Rice crops of almost every variety require almost continual amounts of soil moisture, and as a drought- sensitive crop, rice can serve as a harbinger of certain climate-related trends that are poised to impact food supplies around the world. Rice feeds the planet, with wheat, corn and soybeans following close behind, and when areas known for the production of staple grains begin to feel the impact of rising temperatures, these impacts are soon reflected in other ways. Populations in these areas begin to thin as farmers and residents choose whether to stay or leave. And as populations and economies shift, cultures shift as well.
What will become of the individuals, families, and societies that depend on drought-stricken rice fields? And down the road, how will these shifts affect the larger populations that depend on what these societies produce?
If families leave drought stricken areas, where will they go and what new cultures and populations will absorb them? If they stay, how will their customs, relationships and lifestyles change in order to account for a disappearing source of income?
The area of southern India documented in this short photo essay published by The New York Times presents these questions for examination without answering any of them. Only one conclusion is clear: As farmers and their families are pushed to the brink by drought and other effects of a shifting climate, the choices they make on the path to survival will contain lessons and predictions for other cultures that may soon feel similar pressures. Their decisions and the outcome of those decisions will be felt around the world.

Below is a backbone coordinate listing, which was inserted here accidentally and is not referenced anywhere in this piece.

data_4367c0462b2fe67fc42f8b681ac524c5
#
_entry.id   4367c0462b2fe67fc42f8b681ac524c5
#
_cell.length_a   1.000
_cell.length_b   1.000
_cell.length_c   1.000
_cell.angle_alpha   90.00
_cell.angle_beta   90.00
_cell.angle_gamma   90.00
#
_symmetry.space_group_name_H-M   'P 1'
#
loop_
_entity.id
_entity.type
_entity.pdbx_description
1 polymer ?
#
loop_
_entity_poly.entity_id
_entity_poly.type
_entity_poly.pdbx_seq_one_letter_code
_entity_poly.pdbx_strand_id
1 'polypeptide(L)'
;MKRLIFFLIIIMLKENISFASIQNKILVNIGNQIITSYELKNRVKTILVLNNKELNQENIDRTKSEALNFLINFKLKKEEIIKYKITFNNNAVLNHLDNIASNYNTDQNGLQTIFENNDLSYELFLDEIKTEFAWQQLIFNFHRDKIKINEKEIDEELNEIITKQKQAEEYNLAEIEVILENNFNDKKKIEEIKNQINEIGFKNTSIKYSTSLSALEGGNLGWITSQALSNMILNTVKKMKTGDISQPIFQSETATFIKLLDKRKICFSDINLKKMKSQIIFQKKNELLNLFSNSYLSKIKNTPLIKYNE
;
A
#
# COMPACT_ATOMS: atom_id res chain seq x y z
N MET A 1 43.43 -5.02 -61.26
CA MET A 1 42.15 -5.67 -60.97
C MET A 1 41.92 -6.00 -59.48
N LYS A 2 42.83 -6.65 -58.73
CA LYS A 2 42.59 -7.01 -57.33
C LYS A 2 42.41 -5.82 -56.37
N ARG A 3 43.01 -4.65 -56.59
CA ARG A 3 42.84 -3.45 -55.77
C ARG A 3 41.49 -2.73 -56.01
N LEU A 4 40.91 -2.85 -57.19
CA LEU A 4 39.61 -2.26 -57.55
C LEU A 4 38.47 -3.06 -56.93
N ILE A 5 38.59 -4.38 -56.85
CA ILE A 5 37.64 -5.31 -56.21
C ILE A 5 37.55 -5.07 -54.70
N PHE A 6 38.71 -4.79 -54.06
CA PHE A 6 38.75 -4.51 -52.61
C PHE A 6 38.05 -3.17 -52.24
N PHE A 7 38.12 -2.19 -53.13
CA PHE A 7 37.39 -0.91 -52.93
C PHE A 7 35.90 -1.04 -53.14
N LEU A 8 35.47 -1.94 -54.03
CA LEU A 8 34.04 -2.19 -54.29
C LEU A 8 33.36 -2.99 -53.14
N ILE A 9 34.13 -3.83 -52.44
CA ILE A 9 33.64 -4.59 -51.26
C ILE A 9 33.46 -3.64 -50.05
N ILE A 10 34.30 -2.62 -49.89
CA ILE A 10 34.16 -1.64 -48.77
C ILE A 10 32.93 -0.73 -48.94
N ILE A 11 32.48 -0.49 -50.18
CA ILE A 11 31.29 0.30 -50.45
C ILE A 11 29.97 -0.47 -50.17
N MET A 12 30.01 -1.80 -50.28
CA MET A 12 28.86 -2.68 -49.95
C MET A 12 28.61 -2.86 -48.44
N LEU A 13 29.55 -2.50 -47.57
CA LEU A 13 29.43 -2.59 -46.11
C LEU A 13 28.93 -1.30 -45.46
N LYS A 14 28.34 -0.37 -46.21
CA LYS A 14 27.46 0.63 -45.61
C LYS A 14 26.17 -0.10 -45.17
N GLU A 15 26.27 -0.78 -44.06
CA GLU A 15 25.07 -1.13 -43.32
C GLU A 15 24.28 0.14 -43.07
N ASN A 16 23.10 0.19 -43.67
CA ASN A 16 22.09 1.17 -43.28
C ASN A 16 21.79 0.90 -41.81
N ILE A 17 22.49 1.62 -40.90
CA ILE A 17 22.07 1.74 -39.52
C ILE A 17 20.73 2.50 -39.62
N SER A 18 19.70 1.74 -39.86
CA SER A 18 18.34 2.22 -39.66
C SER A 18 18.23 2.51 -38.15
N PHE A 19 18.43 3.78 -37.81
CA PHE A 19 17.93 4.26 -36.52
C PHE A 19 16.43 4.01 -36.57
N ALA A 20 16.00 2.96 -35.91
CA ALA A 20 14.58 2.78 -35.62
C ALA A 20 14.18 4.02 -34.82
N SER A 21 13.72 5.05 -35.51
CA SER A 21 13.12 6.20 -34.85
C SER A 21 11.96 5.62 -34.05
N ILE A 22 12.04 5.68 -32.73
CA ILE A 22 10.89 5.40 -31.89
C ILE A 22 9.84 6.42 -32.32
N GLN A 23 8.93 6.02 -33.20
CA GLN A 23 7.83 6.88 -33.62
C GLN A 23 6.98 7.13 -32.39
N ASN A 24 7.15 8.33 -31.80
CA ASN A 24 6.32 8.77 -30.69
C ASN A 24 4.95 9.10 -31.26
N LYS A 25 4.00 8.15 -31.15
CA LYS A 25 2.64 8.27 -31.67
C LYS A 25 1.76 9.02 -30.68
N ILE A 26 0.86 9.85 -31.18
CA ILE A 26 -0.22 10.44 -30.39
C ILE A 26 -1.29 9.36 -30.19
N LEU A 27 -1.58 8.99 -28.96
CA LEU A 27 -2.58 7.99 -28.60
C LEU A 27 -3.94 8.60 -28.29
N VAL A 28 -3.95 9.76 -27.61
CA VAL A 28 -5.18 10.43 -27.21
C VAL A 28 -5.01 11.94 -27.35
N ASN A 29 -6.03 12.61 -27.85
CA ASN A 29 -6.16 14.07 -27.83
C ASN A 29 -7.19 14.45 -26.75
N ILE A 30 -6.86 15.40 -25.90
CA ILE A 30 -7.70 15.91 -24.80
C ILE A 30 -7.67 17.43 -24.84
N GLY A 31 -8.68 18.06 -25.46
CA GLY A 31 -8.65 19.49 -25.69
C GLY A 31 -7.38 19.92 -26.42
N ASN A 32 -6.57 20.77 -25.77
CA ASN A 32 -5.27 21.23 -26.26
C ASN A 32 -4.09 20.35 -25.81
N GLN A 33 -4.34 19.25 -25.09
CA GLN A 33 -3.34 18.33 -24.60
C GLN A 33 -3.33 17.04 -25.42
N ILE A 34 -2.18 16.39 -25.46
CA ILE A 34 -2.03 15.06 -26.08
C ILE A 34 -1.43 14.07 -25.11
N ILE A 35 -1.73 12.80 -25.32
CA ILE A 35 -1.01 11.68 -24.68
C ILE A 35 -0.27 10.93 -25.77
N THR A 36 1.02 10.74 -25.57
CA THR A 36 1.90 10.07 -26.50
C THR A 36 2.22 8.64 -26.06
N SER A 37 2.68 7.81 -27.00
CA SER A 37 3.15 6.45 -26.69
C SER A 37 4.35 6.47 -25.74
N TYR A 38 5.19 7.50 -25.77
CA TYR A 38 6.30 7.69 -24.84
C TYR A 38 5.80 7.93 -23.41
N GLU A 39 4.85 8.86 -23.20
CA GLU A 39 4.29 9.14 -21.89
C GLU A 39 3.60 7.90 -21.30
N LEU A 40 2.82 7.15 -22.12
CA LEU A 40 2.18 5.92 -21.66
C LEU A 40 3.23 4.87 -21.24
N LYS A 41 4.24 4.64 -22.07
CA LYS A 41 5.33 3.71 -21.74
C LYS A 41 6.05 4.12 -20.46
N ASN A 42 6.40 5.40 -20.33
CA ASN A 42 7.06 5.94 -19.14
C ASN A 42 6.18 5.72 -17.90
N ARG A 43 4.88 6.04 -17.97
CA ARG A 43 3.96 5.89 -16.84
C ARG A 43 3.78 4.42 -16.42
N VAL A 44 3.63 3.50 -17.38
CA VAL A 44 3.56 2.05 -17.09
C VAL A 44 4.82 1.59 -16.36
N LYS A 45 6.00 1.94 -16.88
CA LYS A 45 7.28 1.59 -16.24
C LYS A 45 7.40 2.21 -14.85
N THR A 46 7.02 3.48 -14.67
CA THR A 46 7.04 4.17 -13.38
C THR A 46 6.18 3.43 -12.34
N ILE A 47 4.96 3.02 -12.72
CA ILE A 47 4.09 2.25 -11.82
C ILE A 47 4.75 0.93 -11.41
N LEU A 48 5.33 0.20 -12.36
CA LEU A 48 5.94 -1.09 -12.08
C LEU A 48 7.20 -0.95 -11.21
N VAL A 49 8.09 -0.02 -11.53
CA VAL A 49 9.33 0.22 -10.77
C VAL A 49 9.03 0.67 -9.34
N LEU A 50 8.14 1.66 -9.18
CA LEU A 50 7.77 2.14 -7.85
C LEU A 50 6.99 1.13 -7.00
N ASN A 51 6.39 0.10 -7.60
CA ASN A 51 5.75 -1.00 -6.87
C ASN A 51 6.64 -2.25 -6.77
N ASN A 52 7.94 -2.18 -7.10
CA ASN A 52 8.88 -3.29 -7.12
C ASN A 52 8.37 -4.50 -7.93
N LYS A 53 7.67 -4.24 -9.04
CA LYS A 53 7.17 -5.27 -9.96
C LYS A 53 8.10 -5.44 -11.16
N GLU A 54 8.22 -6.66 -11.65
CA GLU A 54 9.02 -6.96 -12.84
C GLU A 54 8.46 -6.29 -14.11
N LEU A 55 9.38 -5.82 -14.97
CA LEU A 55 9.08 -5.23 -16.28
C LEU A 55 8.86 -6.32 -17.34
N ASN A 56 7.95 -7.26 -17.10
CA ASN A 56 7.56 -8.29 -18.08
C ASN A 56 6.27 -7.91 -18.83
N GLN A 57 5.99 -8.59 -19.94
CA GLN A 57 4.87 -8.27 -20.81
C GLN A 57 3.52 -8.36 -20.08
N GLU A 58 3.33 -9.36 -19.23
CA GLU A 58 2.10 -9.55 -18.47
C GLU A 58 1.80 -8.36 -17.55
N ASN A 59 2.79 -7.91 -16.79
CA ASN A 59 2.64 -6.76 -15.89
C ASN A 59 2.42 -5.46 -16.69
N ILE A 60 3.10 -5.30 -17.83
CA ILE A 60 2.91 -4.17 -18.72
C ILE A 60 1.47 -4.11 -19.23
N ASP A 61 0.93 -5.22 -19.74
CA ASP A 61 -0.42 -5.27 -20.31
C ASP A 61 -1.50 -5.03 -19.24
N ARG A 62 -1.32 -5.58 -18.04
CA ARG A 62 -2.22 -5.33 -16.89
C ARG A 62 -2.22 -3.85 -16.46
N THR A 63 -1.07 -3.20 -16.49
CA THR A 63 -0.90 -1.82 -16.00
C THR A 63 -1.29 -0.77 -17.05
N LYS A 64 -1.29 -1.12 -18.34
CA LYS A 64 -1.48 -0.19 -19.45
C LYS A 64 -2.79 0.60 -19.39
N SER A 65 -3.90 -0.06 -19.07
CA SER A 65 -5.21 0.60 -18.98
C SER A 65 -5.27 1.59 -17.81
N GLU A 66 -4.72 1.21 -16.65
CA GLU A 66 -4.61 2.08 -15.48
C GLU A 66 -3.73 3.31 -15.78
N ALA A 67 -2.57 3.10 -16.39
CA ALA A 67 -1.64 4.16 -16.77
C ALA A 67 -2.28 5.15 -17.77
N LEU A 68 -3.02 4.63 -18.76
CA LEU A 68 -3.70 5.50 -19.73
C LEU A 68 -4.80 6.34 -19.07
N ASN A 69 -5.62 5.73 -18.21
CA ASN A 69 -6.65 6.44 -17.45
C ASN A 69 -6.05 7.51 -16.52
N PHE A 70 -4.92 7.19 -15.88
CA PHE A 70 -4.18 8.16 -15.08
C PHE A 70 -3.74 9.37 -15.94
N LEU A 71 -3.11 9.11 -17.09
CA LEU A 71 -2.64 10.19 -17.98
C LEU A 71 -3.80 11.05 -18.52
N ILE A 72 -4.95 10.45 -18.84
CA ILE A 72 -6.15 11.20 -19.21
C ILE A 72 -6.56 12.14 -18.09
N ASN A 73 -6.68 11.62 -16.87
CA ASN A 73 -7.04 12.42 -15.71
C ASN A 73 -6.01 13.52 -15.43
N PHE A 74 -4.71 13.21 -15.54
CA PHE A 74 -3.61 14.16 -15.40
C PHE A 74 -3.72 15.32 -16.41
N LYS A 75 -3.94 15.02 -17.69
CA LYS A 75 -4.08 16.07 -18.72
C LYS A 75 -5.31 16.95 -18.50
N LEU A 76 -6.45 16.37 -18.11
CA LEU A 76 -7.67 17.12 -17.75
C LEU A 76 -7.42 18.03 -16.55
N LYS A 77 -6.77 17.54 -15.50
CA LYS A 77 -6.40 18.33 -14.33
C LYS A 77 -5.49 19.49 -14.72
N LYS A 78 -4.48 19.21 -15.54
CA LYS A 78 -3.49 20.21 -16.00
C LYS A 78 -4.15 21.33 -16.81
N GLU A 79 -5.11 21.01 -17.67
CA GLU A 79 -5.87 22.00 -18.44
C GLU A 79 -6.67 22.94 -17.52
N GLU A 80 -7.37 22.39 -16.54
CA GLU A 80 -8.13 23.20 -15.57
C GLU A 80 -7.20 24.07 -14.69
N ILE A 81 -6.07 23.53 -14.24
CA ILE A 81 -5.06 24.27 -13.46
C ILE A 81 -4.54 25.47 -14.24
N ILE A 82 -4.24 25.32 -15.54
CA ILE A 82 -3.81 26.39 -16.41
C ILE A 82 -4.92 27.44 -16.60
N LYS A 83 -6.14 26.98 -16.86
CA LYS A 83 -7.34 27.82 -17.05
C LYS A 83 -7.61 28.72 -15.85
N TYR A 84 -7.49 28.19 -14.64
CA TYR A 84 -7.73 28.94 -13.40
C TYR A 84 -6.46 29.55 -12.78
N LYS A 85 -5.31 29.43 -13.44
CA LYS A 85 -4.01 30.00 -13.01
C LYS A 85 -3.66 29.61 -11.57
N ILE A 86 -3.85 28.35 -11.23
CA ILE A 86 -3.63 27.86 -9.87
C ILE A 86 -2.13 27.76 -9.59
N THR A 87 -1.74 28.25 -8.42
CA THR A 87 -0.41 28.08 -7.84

As we prepare for changes in global food production and distribution, we must also be prepared for cultural and economic shifts as human beings under pressure strive to adapt. Those who have been displaced will require access to vital resources like food, shelter, healthcare, and safety. Just as important, they will require justice and protection from exploitation. Let’s learn from their experience. Ideally, we can apply the lessons as stories like these become increasingly common.